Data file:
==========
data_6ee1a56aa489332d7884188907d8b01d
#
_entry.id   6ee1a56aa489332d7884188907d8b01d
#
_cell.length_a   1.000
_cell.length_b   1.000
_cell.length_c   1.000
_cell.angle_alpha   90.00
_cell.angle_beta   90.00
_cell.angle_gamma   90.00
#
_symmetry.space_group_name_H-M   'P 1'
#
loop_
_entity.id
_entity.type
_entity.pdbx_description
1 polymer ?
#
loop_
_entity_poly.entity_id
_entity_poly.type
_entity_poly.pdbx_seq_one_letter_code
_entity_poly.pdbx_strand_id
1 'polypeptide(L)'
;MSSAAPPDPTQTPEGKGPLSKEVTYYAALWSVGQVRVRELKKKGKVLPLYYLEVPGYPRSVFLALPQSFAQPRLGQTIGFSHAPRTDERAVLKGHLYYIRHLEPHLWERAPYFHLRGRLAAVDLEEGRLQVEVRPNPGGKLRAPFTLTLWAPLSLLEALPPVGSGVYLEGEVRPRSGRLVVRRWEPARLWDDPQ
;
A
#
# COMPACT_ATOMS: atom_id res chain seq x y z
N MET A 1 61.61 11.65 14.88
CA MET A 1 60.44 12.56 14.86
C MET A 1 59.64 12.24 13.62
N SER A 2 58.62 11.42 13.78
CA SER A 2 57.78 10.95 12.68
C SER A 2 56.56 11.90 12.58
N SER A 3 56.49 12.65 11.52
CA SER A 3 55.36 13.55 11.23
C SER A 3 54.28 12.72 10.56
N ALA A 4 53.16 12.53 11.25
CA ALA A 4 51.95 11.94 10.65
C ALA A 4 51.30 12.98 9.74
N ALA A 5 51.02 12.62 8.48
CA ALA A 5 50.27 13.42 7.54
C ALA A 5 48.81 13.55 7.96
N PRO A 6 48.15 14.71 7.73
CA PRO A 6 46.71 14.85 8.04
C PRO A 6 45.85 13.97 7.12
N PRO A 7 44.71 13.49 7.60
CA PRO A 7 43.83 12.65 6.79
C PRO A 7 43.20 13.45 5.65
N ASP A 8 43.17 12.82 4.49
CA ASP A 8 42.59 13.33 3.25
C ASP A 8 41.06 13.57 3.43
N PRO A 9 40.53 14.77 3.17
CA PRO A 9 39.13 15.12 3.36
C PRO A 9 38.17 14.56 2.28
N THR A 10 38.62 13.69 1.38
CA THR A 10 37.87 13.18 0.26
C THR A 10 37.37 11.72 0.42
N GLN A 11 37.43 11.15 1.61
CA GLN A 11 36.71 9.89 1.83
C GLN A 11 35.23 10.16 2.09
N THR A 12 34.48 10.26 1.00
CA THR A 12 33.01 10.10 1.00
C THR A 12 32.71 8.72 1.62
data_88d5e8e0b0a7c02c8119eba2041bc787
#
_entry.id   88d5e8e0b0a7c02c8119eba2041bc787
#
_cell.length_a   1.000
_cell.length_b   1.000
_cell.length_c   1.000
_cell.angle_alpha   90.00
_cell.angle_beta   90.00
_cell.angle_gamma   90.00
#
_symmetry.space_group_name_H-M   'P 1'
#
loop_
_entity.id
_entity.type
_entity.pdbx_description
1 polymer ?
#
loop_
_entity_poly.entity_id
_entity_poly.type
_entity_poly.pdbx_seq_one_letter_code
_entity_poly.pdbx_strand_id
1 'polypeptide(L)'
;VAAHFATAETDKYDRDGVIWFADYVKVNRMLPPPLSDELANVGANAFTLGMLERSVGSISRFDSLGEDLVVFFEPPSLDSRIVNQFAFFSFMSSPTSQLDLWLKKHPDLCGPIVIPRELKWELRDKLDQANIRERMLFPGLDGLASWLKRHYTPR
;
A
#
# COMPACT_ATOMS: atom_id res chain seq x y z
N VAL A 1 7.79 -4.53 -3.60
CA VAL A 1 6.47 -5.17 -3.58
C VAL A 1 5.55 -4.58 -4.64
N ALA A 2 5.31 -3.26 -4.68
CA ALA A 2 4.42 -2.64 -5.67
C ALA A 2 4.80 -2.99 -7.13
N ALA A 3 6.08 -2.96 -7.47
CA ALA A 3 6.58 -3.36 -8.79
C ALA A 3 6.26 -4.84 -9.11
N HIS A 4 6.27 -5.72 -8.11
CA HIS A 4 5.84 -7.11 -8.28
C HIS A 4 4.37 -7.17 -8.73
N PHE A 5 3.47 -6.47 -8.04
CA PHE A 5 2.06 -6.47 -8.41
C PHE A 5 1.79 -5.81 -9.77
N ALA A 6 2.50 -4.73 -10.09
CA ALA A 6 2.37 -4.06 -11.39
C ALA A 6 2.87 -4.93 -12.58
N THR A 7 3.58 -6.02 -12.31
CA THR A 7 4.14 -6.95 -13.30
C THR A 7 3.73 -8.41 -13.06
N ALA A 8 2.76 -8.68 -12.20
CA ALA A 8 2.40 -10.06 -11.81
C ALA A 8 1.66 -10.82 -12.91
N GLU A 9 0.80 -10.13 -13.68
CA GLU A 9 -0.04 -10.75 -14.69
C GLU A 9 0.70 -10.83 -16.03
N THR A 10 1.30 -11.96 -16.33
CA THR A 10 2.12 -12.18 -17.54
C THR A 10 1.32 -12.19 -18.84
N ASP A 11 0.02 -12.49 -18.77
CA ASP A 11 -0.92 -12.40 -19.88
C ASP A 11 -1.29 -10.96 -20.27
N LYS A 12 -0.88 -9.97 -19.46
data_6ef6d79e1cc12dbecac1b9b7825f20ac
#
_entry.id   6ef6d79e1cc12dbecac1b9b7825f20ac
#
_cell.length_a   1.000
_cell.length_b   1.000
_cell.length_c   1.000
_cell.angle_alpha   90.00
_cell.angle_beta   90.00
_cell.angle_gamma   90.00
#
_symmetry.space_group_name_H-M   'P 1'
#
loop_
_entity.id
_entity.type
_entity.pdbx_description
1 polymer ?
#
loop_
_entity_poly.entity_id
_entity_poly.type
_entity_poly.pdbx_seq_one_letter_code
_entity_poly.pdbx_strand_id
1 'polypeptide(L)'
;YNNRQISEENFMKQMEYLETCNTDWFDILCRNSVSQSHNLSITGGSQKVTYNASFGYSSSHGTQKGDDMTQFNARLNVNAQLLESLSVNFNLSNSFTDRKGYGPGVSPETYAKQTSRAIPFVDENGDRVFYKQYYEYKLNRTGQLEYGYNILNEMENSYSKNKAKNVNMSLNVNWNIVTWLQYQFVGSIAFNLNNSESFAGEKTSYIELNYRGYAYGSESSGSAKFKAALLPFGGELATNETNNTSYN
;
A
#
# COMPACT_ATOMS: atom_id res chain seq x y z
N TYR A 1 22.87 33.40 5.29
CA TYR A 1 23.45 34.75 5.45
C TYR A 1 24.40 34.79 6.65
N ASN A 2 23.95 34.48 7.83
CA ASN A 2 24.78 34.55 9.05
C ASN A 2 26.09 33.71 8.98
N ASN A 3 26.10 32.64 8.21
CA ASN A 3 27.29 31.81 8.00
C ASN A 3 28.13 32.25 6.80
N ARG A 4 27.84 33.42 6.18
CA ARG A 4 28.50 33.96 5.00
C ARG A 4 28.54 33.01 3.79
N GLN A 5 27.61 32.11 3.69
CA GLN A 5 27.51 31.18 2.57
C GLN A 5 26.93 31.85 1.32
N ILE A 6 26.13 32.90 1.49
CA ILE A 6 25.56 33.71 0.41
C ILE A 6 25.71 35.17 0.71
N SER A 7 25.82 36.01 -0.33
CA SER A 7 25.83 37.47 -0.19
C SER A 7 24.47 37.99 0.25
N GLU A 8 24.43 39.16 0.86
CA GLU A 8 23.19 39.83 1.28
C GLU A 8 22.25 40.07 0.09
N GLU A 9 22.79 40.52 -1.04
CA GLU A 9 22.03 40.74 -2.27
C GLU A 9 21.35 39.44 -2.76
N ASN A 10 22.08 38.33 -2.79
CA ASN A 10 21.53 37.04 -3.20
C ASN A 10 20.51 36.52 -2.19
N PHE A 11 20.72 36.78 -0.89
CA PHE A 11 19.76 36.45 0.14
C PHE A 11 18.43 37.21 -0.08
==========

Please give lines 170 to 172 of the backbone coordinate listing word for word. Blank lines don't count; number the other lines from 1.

N ARG A 4 27.84 33.42 6.18
CA ARG A 4 28.50 33.96 5.00
C ARG A 4 28.54 33.01 3.79